Damages Under the Family Medical Leave Act (FMLA)

August 22, 2010

The United States Congress has declared that the purpose of the Family Medical Leave Act (FMLA), located in Chapter 28 of Title 29 of the U.S. Code , is "to balance the demands of the workplace with the needs of families, to promote the stability and economic security of families, and to promote national interests in preserving family integrity." Section 2601(b)(1).

To meet this goal, the FMLA is designed "to entitle employees to take reasonable leave for medical reasons, for the birth or adoption of a child, and for the care of a child, spouse, or parent who has a serious health condition." 29 U.S.C. Section 2601(b)(2).

An employer who violates the FMLA, may be required to compensate a damaged employee as follows:


  • Pay money damages equal to the amount of any wages, salary, employment benefits, or other compensation denied or lost to such employee by reason of the violation; or

  • In a case in which wages, salary, employment benefits, or other compensation have not been denied or lost to the employee, pay any actual monetary losses sustained by the employee as a direct result of the violation, such as the cost of providing care, up to a sum equal to 12 weeks of wages or salary for the employee;

  • Pay the interest on the amount described in the first bullet point calculated at the prevailing rate; and

  • Pay an additional amount as liquidated damages equal to the sum of the amount described in first bullet point and the interest described above, except that if an employer who has violated section 2615 of this title proves to the satisfaction of the court that the act or omission which violated section 2615 of this title was in good faith and that the employer had reasonable grounds for believing that the act or omission was not a violation of section 2615 of this title, such court may, in the discretion of the court, reduce the amount of the liability to the amount and interest, respectively; and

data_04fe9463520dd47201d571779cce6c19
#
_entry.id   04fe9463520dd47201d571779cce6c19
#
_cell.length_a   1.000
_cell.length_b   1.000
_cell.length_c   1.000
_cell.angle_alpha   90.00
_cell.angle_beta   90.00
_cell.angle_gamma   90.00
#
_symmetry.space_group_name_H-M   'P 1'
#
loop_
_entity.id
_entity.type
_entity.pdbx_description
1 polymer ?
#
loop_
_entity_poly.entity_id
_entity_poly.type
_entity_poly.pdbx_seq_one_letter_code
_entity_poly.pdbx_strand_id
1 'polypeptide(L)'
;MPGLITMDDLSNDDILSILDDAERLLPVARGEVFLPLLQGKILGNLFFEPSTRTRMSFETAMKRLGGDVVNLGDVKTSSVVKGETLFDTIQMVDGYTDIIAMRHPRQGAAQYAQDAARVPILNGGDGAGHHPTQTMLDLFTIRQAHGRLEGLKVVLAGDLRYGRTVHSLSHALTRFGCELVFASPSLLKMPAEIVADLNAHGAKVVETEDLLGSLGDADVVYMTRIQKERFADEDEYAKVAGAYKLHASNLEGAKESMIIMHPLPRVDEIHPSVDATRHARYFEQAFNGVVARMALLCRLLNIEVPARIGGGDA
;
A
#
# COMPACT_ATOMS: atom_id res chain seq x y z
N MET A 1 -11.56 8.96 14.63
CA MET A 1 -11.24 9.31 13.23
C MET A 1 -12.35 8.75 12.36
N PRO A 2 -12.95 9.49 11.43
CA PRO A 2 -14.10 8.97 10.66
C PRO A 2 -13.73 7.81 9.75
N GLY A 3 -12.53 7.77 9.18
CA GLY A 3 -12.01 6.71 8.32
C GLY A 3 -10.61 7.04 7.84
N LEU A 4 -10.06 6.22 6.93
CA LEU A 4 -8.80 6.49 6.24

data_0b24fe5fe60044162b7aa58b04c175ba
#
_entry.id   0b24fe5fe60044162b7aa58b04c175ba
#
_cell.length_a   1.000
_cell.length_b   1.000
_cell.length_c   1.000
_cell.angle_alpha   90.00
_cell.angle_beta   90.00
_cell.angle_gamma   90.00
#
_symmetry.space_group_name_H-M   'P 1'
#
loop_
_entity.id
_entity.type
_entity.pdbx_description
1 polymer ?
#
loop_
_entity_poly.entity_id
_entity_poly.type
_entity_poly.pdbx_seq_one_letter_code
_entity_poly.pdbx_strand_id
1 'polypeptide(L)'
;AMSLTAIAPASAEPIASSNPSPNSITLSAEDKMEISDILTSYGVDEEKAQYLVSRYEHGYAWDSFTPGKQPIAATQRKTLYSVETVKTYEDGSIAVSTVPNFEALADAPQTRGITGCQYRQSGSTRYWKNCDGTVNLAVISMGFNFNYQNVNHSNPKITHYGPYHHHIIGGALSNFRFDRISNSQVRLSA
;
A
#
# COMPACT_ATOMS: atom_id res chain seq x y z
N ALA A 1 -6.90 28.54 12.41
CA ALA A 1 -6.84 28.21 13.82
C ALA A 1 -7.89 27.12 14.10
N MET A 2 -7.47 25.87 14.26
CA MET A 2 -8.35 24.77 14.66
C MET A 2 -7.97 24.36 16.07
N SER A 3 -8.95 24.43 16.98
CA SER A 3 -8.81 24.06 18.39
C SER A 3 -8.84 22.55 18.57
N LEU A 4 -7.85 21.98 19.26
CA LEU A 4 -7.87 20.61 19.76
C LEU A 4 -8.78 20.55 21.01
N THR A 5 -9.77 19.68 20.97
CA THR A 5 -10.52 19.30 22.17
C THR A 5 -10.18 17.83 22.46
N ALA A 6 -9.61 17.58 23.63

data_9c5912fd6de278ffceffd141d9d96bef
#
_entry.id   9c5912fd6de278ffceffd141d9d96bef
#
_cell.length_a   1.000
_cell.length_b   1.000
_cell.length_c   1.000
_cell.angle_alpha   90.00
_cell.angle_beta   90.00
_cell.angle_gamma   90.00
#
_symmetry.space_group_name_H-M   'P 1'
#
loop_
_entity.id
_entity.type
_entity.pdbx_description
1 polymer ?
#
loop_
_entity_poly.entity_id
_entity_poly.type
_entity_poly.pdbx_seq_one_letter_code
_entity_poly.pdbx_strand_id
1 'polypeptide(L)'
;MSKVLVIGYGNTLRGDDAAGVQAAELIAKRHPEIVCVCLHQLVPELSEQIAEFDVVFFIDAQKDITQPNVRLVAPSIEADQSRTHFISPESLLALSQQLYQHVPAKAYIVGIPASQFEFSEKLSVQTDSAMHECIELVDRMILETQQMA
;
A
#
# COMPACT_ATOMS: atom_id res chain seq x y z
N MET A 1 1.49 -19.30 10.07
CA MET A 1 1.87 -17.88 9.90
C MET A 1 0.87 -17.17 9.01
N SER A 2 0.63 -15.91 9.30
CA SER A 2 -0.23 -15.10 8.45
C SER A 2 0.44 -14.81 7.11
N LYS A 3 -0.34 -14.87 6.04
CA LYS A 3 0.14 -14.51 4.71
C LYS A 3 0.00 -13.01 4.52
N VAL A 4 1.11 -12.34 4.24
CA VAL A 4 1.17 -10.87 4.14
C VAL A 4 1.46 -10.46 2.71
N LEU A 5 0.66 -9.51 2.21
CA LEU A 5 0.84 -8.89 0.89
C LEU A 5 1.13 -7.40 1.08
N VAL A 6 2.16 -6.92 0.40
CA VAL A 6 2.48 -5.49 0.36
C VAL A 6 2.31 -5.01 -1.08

• Provide such equitable relief as may be appropriate, including employment, reinstatement, and promotion.

  • (These elements are contained in Section 2617 of the Act)
The employee has a duty to mitigate damages, in other words, diligently seek new employment. Failure of the employee to do so may preclude an award of back pay for the period during which employment was not sought. See, e.g., Miller v. AT&T Corp., 250 F.3d 820, 838 (4th Cir. 2001).

The award available under the first bullet point is considered compensatory or actual damages. Actual damages differ significantly from the liquidated damages award under the FMLA. Instead of being actual damages, the liquidated damages are a penalty for failing to act in good faith and with reasonable grounds for believing that its act or ommission was not a violation of 29 U.S.C. Section 2615. Importantly, the burden is upon the employer to prove both elements.

What constitutes good faith and resonable grounds is beyond the scope of this blog. The variations and subleties are endless. However, at the very least the employer must inform the employee of his/her rights under the FMLA. "Federal law requires that the employer notify the employee of FMLA entitlements and employee obligations through its employee handbook and also provide the employee with written notice detailing the specific expectations and obligations of the employee and explaining the consequences of a failure to meet the obligations." Patterson v. Browning's Pharmacy & Healthcare, Inc., 961 So.2d 982 (5th DCA 2007), citing to 29 C.F.R. Section 825.301(a)(1), (b)(1). "The notice shall be given within a reasonable time after notice of the need for leave is given by the employee - within one or two business days if feasible." Patterson court, referring to Section 825.301(c).

FMLA issues are complex. An employee with concerns should seek legal assistance.

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Contact us at 866-785-GALE or by email to learn your legal rights.

Jeffrey P. Gale, P.A. is a South Florida based law firm committed to the judicial system and to representing and obtaining justice for individuals - the poor, the injured, the forgotten, the voiceless, the defenseless and the damned, and to protecting the rights of such people from corporate and government oppression. We do not represent government, corporations or large business interests.

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